Electricity Use

Use Less Energy

The vast majority of us get our electricity from the National Grid, including those on ‘Green Tariffs’ – if you are lucky enough to be ‘off-grid’ then the bit below does not apply!

It is easy to think of electricity as ‘clean’ energy – yet this is far from the truth. 70% of the UK’s grid electricity comes from carbon sources (coal, gas and oil), 20% comes from nuclear, and 10% from renewables. Because of the large amount of losses and inefficiencies in production, electricity is in fact a dirty, inefficient, and expensive form of energy – 1 kWh of electricity will cost you 15 pence on average, and emit 0.6kg of CO2e into the atmosphere, as opposed to natural gas, which costs 6 pence and emits 0.2kg of CO2e.

Even if you're on a so-called ‘Green Tariff’, your electricity comes from the same grid as everyone elses and is considered the same - it's just that thanks to you the grid isn't as dirty as it would be otherwise!

And beware! Not all Green Tariffs are equal - there are companies like Ecotricity and Good Energy who invest all of their profits back into renewables, and there are companies like the well-known large suppliers who simply pay for carbon off-setting. Make sure you research carefully to check that you're getting everything from your supplier that you think you are.

Whomever you pay for it, grid electricity is over twice as expensive and 3 times dirtier than natural gas – using it for heating is not a good idea! But of course long gone are the days of gas lighting, and for good reason, and so it is well worth doing as much as you can to limit your electricity use – for your pocket and the planet!


The easiest, most cost-effective way to save on your lighting bill is to turn them off! Try and get into the habit of turning them off when you don’t need them, even if only for a minute or two, and only have as many lights on in a room that you need for the activity at hand, with the right type of lighting for that activity – low level lighting for watching the TV or chatting, and a brighter light for working. And remember, the whole room does not need to be lit in order to read a book!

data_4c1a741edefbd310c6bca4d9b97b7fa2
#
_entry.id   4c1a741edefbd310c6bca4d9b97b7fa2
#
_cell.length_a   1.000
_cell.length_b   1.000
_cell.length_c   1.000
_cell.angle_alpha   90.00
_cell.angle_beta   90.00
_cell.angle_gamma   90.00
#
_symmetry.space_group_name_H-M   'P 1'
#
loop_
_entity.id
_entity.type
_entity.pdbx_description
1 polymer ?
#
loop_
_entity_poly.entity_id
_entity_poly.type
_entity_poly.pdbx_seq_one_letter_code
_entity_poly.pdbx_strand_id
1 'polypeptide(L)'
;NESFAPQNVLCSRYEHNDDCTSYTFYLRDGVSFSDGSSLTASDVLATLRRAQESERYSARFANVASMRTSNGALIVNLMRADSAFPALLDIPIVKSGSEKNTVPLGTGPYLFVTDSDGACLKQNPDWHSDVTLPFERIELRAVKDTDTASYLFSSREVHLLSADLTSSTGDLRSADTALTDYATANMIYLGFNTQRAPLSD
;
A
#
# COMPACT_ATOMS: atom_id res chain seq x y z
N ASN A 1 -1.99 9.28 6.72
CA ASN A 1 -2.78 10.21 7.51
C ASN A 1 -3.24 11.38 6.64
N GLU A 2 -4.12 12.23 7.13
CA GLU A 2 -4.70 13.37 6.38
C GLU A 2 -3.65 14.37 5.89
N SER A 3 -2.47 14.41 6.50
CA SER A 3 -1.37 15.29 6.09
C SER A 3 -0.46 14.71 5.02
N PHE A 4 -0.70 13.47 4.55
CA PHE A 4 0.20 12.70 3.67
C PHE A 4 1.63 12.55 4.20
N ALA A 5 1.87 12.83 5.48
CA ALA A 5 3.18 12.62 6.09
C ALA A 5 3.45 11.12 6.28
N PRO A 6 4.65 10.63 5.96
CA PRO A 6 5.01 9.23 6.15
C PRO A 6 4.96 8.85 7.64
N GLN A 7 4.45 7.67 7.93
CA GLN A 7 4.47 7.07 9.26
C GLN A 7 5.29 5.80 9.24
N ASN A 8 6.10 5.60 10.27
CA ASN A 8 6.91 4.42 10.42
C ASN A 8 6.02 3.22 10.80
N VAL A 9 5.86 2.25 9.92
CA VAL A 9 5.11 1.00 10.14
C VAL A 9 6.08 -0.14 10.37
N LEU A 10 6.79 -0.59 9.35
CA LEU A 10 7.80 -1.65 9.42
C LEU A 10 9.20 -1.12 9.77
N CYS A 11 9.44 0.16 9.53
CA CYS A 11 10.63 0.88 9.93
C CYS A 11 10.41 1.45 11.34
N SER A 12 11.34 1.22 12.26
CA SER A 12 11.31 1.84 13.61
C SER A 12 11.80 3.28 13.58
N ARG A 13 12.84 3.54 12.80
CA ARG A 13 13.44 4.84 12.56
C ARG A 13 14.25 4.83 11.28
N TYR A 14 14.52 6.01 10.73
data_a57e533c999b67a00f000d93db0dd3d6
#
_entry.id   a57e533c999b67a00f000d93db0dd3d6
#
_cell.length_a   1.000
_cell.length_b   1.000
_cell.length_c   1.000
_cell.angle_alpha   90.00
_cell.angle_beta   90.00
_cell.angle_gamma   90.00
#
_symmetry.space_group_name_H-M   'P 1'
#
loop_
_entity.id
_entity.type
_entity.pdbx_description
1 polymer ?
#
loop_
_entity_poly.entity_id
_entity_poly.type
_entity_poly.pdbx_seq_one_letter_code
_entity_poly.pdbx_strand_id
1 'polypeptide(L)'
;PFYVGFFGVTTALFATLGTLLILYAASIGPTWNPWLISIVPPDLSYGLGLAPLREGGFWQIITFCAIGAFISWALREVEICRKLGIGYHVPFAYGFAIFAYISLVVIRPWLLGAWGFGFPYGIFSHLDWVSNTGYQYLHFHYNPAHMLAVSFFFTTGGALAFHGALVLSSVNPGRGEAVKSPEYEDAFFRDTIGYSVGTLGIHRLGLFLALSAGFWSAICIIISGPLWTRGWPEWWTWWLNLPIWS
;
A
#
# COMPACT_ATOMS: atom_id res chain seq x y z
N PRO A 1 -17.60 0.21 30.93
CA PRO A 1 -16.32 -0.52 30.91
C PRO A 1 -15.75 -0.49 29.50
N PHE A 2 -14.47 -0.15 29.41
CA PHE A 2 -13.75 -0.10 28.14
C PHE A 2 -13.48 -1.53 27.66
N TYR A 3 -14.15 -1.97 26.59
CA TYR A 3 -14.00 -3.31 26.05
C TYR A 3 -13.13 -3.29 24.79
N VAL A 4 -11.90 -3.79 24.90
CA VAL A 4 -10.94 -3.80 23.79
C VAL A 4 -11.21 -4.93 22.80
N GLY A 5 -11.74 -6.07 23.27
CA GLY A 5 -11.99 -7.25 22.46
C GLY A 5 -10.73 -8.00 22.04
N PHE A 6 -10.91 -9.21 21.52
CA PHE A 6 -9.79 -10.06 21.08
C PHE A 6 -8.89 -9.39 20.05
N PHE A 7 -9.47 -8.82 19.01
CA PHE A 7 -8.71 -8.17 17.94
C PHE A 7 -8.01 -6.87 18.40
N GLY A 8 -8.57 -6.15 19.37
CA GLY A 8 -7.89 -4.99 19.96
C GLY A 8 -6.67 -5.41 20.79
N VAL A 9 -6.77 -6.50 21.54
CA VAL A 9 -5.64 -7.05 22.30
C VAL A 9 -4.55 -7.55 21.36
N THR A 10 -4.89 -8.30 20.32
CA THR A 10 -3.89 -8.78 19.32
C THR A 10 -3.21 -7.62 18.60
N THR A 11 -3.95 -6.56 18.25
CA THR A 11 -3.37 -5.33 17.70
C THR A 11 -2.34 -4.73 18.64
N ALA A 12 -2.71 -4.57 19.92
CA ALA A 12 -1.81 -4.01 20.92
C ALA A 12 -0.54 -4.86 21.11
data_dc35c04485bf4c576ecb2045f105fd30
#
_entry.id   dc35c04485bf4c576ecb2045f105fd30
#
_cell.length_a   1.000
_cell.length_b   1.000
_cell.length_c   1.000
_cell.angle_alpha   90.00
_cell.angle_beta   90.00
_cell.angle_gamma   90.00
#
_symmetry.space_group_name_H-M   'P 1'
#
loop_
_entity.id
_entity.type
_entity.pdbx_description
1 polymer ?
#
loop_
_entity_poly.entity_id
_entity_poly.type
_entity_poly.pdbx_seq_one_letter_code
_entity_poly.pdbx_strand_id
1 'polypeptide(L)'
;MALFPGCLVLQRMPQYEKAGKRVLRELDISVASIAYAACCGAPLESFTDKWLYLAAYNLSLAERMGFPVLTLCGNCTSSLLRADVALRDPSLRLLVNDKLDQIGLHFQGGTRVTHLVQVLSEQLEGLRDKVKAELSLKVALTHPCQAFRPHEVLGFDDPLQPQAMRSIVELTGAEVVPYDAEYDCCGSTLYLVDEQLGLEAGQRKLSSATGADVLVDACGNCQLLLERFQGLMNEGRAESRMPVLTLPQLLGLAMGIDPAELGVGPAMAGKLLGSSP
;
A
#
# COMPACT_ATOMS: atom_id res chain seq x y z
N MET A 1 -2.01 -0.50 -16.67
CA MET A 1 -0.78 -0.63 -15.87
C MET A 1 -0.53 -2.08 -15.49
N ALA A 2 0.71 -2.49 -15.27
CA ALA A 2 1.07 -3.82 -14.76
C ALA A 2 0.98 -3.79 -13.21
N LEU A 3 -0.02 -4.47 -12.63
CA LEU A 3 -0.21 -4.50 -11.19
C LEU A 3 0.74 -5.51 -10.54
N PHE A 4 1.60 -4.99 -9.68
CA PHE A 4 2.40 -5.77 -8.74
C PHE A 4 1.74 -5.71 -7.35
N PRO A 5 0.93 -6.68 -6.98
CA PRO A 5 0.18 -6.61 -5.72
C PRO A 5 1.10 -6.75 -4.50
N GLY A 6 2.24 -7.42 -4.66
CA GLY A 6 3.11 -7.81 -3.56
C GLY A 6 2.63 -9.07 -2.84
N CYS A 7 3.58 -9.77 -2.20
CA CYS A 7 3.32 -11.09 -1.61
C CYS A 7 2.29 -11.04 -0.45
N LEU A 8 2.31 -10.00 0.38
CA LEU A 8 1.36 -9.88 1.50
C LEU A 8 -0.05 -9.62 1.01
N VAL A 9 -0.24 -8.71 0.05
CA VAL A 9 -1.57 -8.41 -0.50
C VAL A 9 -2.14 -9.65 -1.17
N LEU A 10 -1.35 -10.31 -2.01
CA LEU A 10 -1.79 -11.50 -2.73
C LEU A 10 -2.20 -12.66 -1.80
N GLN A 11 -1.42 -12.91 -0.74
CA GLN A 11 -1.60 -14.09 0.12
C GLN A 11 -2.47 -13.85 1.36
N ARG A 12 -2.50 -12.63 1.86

Rather like lighting using a flaming torch, incandescent light bulbs (halogens are incandescents too) basically light through heat – only about 5% of the energy they consume is actually turned into visible light. For this reason, the world is phasing-out incandescent bulbs, and if you’ve not done so already, swap yours for one of the options below and save up to 90% on your lighting bill!

Compact fluorescent lamps (CFLs) and Light emitting diodes (LEDs) come in all sorts of shapes and sizes, and can now replace all of your old-fashioned bulbs – and as their development continues they get better and better: CFLs come on immediately without needing to warm up, and the colour and warmth of LED’s is improving year on year.

Replacing all of your halogen spots for LEDs, and everything else with CFLs will cost on average £125 but save you £60 per year – for over the 15 years of their typical lifespan! (EST)
To read more about LEDs, click here.

Lighting controls

These are perhaps of most use to commercial property owners, however light sensitive sensors that dim or switch lights off depending on ambient light levels, and motion sensors that switch off lights when no one is around, can also help to cut down on electricity wastage through lighting.
Dimmer switches will save electricity as you dim them, but not the equivalent to the reduction in light – it is better to have different lights with different bulbs for different occasions.


Firstly, ask yourself if that new ‘labour saving’ gadget or increased definition TV is really necessary, does it really improve the quality of your life? The predictions of our future energy usage, and therefore energy production requirement, are based on today’s usage and tendencies, and those are being seriously exaggerated by the trend of people having bigger and bigger fridges in which to hoard un-eaten food before they throw it away, and teles on which to watch other people living their lives...

Secondly, and there’s a theme developing here, turn things off! UK households spend up to £100 a year each powering unnecessary little red LEDs in phone chargers, televisions, or microwave clocks – between everyone all of this adds up to 2 whole power stations worth of electricity and 4 million tonnes of CO2e every year! (EST) Other more recent additions to our homes, such as digi boxes, routers, modems, computers, printers, are also constant low-level power users if left on – and they really don’t need to be!

All electronic products sold within the EU since 2010 must use less than 1 watt standby power, but older gadgets could be using 20 watts or more. The sheer quantity of electronic gizmos is increasing as inefficiency falls, meaning that the amount of standby power we are wasting is still of concern.
For all those ‘cannot live without’ appliances, be sure to buy the most energy efficient that you can, and the smallest that you require – two fridges with the same energy rating will use very different amounts of electricity if one is 200 litres and the other 500! Always look out for the Energy Saving Trust Recommended logo – found out more about the scheme here.